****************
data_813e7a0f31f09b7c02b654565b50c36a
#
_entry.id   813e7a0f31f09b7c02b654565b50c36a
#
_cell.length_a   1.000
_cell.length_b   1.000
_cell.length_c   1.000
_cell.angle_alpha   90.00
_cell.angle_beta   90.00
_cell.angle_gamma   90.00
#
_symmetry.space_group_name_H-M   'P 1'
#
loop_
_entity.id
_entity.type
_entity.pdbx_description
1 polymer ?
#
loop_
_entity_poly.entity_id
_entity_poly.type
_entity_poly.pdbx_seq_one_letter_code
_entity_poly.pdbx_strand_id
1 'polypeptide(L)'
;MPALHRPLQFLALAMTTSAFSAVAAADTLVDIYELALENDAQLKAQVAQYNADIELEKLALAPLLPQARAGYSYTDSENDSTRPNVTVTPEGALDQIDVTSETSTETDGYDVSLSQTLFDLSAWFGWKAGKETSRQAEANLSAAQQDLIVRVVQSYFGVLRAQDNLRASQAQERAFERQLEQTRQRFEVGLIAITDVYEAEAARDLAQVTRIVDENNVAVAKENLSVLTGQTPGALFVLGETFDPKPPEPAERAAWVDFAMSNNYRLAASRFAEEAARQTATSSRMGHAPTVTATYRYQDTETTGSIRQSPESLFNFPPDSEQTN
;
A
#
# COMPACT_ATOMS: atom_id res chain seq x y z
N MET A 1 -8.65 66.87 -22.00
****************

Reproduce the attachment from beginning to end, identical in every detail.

data_813e7a0f31f09b7c02b654565b50c36a
#
_entry.id   813e7a0f31f09b7c02b654565b50c36a
#
_cell.length_a   1.000
_cell.length_b   1.000
_cell.length_c   1.000
_cell.angle_alpha   90.00
_cell.angle_beta   90.00
_cell.angle_gamma   90.00
#
_symmetry.space_group_name_H-M   'P 1'
#
loop_
_entity.id
_entity.type
_entity.pdbx_description
1 polymer ?
#
loop_
_entity_poly.entity_id
_entity_poly.type
_entity_poly.pdbx_seq_one_letter_code
_entity_poly.pdbx_strand_id
1 'polypeptide(L)'
;MPALHRPLQFLALAMTTSAFSAVAAADTLVDIYELALENDAQLKAQVAQYNADIELEKLALAPLLPQARAGYSYTDSENDSTRPNVTVTPEGALDQIDVTSETSTETDGYDVSLSQTLFDLSAWFGWKAGKETSRQAEANLSAAQQDLIVRVVQSYFGVLRAQDNLRASQAQERAFERQLEQTRQRFEVGLIAITDVYEAEAARDLAQVTRIVDENNVAVAKENLSVLTGQTPGALFVLGETFDPKPPEPAERAAWVDFAMSNNYRLAASRFAEEAARQTATSSRMGHAPTVTATYRYQDTETTGSIRQSPESLFNFPPDSEQTN
;
A
#
# COMPACT_ATOMS: atom_id res chain seq x y z
N MET A 1 -8.65 66.87 -22.00